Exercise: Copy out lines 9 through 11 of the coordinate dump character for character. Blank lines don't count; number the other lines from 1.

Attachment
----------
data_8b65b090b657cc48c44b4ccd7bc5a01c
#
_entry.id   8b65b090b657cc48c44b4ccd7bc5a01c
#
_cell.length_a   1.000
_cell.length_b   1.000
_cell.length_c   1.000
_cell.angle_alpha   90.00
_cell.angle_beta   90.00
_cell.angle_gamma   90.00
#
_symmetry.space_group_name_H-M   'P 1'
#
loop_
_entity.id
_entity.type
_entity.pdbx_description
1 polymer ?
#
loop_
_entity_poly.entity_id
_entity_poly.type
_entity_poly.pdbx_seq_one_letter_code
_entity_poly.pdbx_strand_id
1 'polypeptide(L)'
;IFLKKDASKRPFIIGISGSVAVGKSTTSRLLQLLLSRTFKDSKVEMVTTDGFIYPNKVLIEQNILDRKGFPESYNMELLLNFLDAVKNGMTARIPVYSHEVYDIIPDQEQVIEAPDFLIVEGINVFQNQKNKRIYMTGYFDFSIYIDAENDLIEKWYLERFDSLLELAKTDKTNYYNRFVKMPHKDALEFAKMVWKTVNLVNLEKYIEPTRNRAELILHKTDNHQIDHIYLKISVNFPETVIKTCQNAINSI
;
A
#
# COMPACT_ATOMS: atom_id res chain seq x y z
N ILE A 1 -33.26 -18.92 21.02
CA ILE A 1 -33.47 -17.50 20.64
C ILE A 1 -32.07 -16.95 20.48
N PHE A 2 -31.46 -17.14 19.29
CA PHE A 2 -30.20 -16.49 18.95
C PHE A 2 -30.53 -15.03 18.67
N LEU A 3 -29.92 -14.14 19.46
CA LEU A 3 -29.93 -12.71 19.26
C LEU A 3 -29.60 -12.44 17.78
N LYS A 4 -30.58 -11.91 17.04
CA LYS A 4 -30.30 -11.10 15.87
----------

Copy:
_cell.angle_beta   90.00
_cell.angle_gamma   90.00
#